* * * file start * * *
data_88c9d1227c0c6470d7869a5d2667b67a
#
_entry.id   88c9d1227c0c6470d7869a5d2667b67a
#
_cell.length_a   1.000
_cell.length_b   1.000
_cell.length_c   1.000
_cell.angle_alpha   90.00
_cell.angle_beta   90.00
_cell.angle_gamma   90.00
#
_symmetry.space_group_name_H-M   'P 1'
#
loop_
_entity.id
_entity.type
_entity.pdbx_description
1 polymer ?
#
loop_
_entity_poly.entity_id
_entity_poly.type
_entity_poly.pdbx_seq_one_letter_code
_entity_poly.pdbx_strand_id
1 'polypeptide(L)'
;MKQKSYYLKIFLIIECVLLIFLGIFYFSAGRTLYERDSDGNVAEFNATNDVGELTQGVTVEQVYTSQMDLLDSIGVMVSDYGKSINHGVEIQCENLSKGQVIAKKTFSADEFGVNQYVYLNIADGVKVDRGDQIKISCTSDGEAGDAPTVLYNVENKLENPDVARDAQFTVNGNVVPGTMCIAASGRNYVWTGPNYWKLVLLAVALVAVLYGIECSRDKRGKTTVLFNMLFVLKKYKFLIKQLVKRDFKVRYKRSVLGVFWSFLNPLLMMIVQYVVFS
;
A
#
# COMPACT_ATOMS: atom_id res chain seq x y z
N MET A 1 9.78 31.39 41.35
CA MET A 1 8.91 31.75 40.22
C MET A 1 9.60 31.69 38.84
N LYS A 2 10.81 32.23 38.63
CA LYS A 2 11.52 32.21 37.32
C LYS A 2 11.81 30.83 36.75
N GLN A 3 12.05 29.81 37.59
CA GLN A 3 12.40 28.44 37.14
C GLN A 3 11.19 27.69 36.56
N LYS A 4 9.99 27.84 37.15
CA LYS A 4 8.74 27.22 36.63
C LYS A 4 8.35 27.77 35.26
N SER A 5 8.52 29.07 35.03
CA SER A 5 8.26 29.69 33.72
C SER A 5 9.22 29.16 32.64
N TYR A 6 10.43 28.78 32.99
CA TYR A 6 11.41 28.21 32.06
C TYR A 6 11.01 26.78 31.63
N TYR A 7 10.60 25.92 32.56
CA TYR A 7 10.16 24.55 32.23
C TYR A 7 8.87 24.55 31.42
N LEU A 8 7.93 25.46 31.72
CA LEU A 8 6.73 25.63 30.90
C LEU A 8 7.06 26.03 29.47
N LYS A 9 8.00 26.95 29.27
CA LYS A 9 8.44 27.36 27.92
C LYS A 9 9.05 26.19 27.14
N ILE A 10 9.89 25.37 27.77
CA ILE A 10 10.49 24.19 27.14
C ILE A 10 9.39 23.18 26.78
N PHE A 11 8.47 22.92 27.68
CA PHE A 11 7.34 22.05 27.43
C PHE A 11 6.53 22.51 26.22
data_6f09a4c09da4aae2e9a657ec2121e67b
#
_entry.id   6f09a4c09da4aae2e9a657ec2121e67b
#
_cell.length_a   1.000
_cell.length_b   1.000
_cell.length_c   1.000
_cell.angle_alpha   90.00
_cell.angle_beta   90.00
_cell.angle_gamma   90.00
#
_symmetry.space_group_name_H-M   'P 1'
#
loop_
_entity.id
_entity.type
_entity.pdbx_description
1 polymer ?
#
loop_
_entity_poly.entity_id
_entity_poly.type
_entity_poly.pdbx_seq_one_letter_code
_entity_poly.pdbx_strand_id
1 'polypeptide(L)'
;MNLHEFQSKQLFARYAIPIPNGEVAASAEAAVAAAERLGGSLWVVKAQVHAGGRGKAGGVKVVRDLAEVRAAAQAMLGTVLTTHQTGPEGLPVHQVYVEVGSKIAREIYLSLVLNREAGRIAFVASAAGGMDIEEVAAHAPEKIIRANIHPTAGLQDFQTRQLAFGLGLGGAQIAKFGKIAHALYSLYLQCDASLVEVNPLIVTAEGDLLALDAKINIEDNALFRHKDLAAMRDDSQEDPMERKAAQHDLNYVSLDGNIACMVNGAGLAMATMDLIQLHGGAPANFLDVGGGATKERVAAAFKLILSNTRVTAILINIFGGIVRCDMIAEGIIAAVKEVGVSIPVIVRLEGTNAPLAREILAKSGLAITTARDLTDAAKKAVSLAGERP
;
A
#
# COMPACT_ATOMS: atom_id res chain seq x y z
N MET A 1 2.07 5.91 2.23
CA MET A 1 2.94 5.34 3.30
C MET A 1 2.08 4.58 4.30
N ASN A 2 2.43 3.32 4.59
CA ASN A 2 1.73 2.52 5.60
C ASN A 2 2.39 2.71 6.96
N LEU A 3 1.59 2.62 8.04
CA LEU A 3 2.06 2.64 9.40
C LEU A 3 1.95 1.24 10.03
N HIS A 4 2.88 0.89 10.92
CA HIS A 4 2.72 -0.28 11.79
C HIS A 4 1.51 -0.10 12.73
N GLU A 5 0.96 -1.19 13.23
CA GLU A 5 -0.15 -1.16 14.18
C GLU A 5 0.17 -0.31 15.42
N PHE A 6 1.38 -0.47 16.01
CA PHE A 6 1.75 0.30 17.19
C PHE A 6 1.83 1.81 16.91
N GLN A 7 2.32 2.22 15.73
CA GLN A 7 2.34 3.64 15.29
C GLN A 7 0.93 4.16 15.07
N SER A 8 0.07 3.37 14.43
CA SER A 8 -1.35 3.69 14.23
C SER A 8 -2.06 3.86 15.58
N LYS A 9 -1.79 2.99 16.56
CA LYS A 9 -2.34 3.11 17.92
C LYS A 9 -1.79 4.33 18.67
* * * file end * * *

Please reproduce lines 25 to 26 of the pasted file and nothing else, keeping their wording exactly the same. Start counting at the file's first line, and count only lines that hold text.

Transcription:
1 'polypeptide(L)'
;MKQKSYYLKIFLIIECVLLIFLGIFYFSAGRTLYERDSDGNVAEFNATNDVGELTQGVTVEQVYTSQMDLLDSIGVMVSDYGKSINHGVEIQCENLSKGQVIAKKTFSADEFGVNQYVYLNIADGVKVDRGDQIKISCTSDGEAGDAPTVLYNVENKLENPDVARDAQFTVNGNVVPGTMCIAASGRNYVWTGPNYWKLVLLAVALVAVLYGIECSRDKRGKTTVLFNMLFVLKKYKFLIKQLVKRDFKVRYKRSVLGVFWSFLNPLLMMIVQYVVFS